Peer Support panel discussion

In October, we were invited to participate in a panel discussion for Occupational Therapy students at Canterbury Christchurch University. The theme of the discussion was “Peer Support / Do it Together”. 

As a profession, Occupational Therapy centres around breaking down barriers and enabling everyone to lead a fulfilling life. Senior Lecturer, Juman Simaan, explained:

 “One of the overall aims of this 3rd year module is to learn to listen to, and collaborate with, the communities we work with. It has a critical edge, linking with ideas of social justice and how we as occupational therapists can contribute to that e.g. in reducing stigma or improving access to everyday activities… Another aim is to be critical of Western ways of looking at daily doing and health and wellbeing, and show that communities actually do things together and for each others' well-being rather than in an individual way.

Juman invited bemix to share our views on our work and how we “work with users to help each-other and possibly try to change society on a local, national or even global levels.

The value of lived experience

Self-advocate and expert by experience, Sammy Lamb, and bemix’s Chief Executive, Matt Clifton, joined the panel to speak about our impact and the importance of changing the focal point from “charity” to “equality” when we work alongside one another as people with and without learning difficulties.

Also on the panel was Victoria Stirrup, Peer Support Project Development Officer at Canterbury Christchurch University, who talked about the value that Lived Experience Practitioners (LXPs) bring when dealing with mental health. 

Victoria explained that LXPs are able to bring a level of intimate empathy and understanding that people without similar life experiences may not be able to offer.  Despite funding and safeguarding challenges, LXP involvement is proving to enhance the effectiveness of the mental health system. Victoria shared a story of a man’s experience on a crisis ward. Professionals were hesitant to intervene in his agitated state, but the man calmed down when an LXP approached him, explaining “Don’t worry. I’ve been there before, mate”.   

Originally, Matt was due to co-present on the panel with colleague Steve Chapman. Steve was unable to attend on the day and, rather than take the easier-to-organise option of presenting on his own, Matt invited Sammy to co-present with him last minute.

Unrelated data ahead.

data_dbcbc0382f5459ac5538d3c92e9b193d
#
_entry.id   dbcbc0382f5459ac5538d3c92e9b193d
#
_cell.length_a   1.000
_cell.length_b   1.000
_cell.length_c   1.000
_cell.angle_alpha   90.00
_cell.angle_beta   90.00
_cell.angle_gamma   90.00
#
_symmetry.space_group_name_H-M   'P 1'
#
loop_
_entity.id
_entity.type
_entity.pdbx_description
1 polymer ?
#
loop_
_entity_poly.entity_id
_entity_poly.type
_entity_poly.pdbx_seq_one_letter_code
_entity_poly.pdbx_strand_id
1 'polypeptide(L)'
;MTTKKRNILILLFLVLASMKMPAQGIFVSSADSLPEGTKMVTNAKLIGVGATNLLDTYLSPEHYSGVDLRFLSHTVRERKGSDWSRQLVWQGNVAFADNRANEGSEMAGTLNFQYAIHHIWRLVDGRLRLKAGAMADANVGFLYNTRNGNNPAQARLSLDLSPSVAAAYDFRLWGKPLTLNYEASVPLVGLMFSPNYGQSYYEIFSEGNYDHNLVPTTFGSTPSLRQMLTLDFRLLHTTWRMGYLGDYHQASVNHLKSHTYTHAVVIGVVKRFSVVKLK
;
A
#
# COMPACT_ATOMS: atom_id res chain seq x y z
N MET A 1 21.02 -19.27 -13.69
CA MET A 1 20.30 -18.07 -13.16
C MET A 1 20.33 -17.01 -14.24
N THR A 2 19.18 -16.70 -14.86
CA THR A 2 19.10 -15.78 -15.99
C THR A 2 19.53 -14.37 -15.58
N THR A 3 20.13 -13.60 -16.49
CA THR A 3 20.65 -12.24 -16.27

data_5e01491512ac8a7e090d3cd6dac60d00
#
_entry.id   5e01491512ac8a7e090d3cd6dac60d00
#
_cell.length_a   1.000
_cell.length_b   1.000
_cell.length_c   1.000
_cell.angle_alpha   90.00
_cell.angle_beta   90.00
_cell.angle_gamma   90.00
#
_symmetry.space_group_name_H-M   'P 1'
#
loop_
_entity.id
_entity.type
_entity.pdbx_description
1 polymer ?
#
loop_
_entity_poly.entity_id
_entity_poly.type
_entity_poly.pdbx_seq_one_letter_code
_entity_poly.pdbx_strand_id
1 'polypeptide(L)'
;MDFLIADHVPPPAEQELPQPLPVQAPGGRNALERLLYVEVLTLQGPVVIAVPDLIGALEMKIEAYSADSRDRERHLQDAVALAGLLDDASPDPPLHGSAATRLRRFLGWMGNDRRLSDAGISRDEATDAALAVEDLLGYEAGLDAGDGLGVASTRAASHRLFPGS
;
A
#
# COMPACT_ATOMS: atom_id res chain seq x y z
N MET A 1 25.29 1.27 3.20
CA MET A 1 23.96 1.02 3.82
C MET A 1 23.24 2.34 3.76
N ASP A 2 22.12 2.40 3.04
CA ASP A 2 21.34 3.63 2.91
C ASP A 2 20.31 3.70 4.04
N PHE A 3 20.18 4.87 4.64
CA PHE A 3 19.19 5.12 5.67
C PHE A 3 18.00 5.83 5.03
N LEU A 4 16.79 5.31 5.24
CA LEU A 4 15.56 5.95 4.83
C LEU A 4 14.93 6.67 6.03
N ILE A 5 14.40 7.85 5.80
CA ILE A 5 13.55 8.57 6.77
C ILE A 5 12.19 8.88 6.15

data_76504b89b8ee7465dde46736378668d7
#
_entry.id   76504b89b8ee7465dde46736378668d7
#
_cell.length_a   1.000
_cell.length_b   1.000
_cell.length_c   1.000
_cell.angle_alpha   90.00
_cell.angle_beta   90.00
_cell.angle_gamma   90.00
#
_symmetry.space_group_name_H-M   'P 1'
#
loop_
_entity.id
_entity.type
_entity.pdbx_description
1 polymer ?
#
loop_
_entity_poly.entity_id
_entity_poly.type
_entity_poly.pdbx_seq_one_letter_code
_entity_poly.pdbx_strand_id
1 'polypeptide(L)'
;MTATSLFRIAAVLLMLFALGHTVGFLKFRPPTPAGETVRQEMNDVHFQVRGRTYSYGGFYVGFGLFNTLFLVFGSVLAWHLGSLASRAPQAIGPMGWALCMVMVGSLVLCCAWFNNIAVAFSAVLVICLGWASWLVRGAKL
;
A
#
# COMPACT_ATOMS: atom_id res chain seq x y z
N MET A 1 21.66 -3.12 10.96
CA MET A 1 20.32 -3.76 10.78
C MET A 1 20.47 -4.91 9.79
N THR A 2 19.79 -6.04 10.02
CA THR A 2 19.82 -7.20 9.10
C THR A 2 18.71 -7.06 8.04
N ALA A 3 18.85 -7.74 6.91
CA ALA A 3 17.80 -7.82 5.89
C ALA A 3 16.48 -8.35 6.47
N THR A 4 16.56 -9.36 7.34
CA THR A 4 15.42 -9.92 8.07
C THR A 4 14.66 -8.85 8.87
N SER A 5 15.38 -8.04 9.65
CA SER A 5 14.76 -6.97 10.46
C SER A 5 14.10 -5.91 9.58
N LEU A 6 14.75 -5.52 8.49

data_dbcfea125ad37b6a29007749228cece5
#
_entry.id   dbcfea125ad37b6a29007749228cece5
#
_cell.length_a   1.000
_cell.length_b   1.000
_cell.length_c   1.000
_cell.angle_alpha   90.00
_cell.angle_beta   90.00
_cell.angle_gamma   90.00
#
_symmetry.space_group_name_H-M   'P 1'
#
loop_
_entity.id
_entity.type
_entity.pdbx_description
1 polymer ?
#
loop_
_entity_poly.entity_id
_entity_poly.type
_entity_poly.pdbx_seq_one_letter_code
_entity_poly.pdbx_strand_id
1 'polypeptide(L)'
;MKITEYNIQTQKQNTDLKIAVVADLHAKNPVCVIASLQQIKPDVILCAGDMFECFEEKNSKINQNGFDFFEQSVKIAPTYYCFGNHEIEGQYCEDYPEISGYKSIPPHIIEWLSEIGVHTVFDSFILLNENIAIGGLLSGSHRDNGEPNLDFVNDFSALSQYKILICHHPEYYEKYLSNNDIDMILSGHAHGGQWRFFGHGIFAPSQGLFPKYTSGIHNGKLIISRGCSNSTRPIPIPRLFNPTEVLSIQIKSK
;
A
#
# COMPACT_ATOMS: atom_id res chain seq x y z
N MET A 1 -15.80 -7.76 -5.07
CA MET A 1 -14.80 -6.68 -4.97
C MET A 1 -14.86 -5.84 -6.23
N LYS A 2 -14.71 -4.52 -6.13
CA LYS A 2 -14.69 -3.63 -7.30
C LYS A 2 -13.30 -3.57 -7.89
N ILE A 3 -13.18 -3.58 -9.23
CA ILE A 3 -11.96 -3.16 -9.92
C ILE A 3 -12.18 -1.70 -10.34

"The presentation would have been inauthentic if I was alone as I don’t have a learning difficulty… we support one another by using our individuals skills and experiences”. - Matt Clifton

It is this attitude that is the core of how we work in bemix. We want to see a rich, diverse society which will enable us all to thrive.  This becomes possible when we appreciate and enable everyone in society to share their skills and contribution.

"Although there aren’t asylums anymore, I feel like people are hidden away unseen and unheard” - Sammy

Sammy shared her own painful experiences with Social Services, including asking for help with her daughter and having the phone hung up on her. Now, after putting in a lot of work herself, and with bemix’s continued work to achieve equality, Sammy feels more hopeful. 

I was told at an ESA (Employment Support Allowance) assessment that I would never be able to hold down a job, but bemix has given me the opportunity to work on a part time basis and prove them wrong!” - Sammy

Sammy now works with bemix’s Self-Advocacy Leadership team, and as an Expert by Experience for Care and Treatment Reviews.  Sammy uses her experiences to fight for better support for others. She has proved to society that she can thrive herself, and be a responsible parent to her daughter. Sammy is also part of Being Seen, Being Heard, one of bemix’s projects which goes into schools to talk about how people with learning difficulties and/or autism  want to be treated.

Why we avoid charity as an organisation

As part of our presentation, Matt talked about why we use a business model and not a charitable model.  Where most companies pay people with learning difficulties in vouchers and words of affirmation, or expect people to volunteer, our workforce members with learning difficulties are paid a minimum of the Living Wage, the same as anyone on the workforce without a learning difficulty.  The roles and contribution that people with learning difficulties and/or autism have in our work is vital not only for bemix, but in wider society. It is essential that we recognise people’s worth and value in developing and leading our organisation and not just passive benefactors.

Matt explained that these values are reflected in our Supported Internship programme which aims to encourage, support and enable other employers to take on job seekers with learning difficulties and/or autism.  

We are not offering a charity service… we are offering a talent pool of people that have real world skills and talents which can contribute to society.  If every employer offered 2% of their work to people with learning difficulties, we would have equality. But most employers do not have anyone. Although 25% of the bemix workforce have a learning difficulty, we would still like to see this improve in our own organisation” - Matt

“Thanks to Sammy for going to schools and educating young people on how you want to be treated. I wish I’d been taught life skills rather than setting things on fire with a Bunsen burner. It’s brilliant that you are educating young people.” - Occupational Therapy student